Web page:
GRANTS. Two young researchers at Sahlgrenska Academy have received approval for their grant application to the National Institutes of Health (NIH) Mucosal Immunology Science Team (MIST). It’s a prestigious appropriation because the NIH provides funds to non-U.S. scientists only in exceptional cases.
George Birchenough and Thaher Pelaseyed are both postdoctoral research fellows at the Department of Medical Chemistry and Cell Biology. Each of them is working on his own research track, which in different ways examines how the human intestine is protected against bacterial infection.
Strengthening the hypothesis
George Birchenough will receive a total of SEK 1.3 million for his project. He and his colleagues recently described a new subtype of cells in the large intestine surface layer, and their hypothesis is that this type of goblet cells acts as the intestine’s last line of defense against bacteria. They believe that these sentinel cells detect and flush away bacteria when the normal protective mucous barrier has given way. In collaboration with Gunnar C. Hansson and Fredrik Bäckhed, George Birchenough will now try to validate the evidence that these newly discovered cells really have the function previously described.
In another study published in Cell Host & Microbe last year, researchers showed that the protective mucous barrier in the large intestine was destroyed in mice receiving a Western diet high in fat and low in fiber.
“The idea is that I will use a Western diet to cause mucous barrier failure in mice and study whether the newly discovered sentinel cells are activated as we expect,” George says.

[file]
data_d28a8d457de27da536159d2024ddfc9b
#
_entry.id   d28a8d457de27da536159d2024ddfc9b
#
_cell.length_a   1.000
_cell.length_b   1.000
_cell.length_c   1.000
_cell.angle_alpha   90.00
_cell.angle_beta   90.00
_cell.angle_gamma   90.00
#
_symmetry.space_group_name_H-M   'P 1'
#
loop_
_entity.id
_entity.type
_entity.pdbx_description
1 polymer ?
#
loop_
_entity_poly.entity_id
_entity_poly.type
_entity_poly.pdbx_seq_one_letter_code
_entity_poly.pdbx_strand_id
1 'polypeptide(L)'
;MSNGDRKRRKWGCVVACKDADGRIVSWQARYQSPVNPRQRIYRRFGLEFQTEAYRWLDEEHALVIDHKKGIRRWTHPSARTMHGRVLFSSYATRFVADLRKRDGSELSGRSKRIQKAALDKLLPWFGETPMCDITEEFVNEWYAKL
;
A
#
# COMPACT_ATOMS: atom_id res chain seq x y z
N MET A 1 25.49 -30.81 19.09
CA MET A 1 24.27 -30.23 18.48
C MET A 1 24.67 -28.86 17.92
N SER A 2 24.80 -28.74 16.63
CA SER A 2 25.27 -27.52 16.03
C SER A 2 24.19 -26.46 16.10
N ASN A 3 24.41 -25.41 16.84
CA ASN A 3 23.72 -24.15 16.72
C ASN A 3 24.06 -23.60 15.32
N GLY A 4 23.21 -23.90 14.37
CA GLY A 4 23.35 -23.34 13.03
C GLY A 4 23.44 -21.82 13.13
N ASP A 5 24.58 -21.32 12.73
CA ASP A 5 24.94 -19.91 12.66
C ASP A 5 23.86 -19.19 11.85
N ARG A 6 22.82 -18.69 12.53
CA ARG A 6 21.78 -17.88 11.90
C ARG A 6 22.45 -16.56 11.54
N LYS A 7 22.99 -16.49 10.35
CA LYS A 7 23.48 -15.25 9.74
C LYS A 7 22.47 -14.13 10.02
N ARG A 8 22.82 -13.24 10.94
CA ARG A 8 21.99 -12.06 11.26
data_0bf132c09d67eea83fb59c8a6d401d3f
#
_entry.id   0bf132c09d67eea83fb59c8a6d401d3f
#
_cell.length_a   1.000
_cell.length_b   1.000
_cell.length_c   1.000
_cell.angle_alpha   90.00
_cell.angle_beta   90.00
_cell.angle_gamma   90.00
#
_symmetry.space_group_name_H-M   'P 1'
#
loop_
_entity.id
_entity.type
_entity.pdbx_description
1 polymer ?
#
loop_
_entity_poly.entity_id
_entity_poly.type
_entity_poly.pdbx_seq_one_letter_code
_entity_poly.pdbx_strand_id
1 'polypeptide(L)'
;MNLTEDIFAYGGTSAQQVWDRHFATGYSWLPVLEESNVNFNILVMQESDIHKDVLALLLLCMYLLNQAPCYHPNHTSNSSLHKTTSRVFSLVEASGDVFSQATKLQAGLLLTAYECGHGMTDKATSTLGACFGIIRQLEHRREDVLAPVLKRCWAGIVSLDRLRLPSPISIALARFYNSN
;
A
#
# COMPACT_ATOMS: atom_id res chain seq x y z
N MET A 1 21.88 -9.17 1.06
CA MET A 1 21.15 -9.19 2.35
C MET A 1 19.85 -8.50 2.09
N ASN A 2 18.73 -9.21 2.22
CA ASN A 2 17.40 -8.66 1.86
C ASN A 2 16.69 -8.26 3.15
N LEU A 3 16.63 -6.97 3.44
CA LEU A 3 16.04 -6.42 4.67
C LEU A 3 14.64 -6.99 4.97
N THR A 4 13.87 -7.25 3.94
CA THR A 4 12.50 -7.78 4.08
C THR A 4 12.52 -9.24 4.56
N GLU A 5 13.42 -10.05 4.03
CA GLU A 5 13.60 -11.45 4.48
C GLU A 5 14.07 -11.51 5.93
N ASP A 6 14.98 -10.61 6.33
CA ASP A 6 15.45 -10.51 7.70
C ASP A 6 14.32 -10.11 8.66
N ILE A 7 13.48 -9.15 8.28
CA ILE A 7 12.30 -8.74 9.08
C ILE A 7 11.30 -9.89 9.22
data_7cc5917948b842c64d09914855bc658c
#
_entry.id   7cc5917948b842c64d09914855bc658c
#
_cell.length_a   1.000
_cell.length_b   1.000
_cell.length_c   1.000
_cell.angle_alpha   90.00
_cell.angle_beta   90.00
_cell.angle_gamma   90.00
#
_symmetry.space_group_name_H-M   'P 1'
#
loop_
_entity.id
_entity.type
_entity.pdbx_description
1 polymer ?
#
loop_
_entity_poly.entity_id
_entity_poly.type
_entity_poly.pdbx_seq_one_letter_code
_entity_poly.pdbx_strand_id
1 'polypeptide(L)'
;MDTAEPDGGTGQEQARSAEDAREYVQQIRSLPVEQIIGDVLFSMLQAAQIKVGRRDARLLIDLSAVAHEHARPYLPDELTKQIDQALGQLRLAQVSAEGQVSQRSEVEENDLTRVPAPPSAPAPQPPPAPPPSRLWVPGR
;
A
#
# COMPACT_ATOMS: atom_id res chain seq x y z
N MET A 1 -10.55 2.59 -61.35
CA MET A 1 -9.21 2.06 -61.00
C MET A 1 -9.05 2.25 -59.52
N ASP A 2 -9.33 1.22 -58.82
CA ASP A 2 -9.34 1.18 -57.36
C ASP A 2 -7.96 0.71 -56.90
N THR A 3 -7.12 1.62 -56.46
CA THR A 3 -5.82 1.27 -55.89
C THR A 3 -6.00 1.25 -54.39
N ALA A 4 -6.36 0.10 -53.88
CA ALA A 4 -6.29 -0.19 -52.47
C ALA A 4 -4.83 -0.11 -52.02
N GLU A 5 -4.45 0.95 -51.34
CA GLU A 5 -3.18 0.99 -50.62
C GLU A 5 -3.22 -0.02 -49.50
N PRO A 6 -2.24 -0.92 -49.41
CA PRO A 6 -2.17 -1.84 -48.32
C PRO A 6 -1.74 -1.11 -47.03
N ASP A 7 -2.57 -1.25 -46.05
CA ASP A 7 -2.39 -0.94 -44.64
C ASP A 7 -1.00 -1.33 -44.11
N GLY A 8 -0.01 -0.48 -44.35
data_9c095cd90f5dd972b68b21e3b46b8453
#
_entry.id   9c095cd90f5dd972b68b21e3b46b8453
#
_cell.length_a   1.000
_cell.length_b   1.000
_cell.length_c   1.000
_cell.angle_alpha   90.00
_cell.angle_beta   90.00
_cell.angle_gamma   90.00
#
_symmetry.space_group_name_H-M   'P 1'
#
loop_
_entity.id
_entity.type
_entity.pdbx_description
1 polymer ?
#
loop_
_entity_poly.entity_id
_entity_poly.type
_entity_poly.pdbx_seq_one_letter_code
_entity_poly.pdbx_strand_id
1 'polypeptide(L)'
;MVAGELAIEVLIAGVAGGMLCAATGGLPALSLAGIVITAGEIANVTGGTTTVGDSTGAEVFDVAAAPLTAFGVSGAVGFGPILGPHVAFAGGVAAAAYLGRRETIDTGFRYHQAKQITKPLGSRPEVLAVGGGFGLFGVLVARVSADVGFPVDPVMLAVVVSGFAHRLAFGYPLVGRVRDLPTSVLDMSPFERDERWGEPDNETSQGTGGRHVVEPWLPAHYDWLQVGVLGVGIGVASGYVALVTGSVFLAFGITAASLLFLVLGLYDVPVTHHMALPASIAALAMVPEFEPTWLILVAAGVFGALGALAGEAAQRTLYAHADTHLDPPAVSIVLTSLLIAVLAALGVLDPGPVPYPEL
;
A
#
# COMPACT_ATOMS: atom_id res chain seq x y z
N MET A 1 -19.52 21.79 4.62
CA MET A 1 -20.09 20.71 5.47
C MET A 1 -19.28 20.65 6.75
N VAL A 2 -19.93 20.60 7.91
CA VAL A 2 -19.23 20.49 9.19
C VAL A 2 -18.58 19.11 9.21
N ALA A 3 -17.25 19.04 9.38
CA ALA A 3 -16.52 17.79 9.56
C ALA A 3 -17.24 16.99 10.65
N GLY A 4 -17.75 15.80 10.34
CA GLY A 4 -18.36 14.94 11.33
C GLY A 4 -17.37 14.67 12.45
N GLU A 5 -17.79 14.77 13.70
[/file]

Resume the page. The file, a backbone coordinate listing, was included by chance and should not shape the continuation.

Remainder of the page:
“My plan is to conduct the same experiments in transgenic mice in which these cells are not active. If the sentinel cells are activated after the mucous barrier is damaged and if the transgenic mice become sicker than the mice where the sentinel cells can do their job, then we have really good evidence that the sentinel cells we discovered are important in the intestinal defense system.
Interactions between bacteria and cells
Thaher Pelaseyed will receive almost SEK 750,000 from the NIH for his project. Thaher and his research team have shown that a certain type of glycoprotein on the surface of intestinal cells, a transmembrane mucin, acts as a sensor that detects the intestine’s bacteria.
“Interestingly, some bacteria promote intestinal cells to produce more of the sensor, which points to an interplay between the microbiota and intestinal cells,” Thaher comments.
With the help of the grant from NIH/MIST, Thaher’s research team will now investigate which intestinal bacteria the sensor recognizes and how their favorite protein protects the intestinal cells against encroaching bacteria.
TEXT AND PHOTO: ELIN LINDSTRÖM CLAESSEN